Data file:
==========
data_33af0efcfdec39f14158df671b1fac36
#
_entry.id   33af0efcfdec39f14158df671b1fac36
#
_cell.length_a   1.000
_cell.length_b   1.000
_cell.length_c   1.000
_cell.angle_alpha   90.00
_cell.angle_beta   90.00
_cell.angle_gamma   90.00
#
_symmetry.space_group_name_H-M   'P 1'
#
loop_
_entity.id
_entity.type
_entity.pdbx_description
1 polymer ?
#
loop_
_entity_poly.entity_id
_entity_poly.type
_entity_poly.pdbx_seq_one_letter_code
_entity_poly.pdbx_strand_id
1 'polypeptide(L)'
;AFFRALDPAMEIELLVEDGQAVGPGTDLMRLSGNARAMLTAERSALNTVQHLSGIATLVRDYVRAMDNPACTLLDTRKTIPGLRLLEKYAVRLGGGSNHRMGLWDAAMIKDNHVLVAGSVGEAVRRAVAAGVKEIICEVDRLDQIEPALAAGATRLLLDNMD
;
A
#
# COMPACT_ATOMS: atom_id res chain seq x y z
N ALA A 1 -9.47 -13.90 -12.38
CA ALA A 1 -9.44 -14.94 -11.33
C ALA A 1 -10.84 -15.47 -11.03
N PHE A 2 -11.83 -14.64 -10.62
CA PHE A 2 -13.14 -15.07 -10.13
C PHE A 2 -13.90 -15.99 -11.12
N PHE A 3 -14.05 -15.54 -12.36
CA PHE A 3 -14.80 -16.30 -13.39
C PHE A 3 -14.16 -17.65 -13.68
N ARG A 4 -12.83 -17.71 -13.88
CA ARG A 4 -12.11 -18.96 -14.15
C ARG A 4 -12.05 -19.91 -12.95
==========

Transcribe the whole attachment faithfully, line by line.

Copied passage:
data_33af0efcfdec39f14158df671b1fac36
#
_entry.id   33af0efcfdec39f14158df671b1fac36
#
_cell.length_a   1.000
_cell.length_b   1.000
_cell.length_c   1.000
_cell.angle_alpha   90.00
_cell.angle_beta   90.00
_cell.angle_gamma   90.00
#
_symmetry.space_group_name_H-M   'P 1'
#
loop_
_entity.id
_entity.type
_entity.pdbx_description
1 polymer ?
#
loop_
_entity_poly.entity_id
_entity_poly.type
_entity_poly.pdbx_seq_one_letter_code
_entity_poly.pdbx_strand_id
1 'polypeptide(L)'
;AFFRALDPAMEIELLVEDGQAVGPGTDLMRLSGNARAMLTAERSALNTVQHLSGIATLVRDYVRAMDNPACTLLDTRKTIPGLRLLEKYAVRLGGGSNHRMGLWDAAMIKDNHVLVAGSVGEAVRRAVAAGVKEIICEVDRLDQIEPALAAGATRLLLDNMD
;
A
#
# COMPACT_ATOMS: atom_id res chain seq x y z
N ALA A 1 -9.47 -13.90 -12.38
CA ALA A 1 -9.44 -14.94 -11.33
C ALA A 1 -10.84 -15.47 -11.03
N PHE A 2 -11.83 -14.64 -10.62
CA PHE A 2 -13.14 -15.07 -10.13
C PHE A 2 -13.90 -15.99 -11.12
N PHE A 3 -14.05 -15.54 -12.36
CA PHE A 3 -14.80 -16.30 -13.39
C PHE A 3 -14.16 -17.65 -13.68
N ARG A 4 -12.83 -17.71 -13.88
CA ARG A 4 -12.11 -18.96 -14.15
C ARG A 4 -12.05 -19.91 -12.95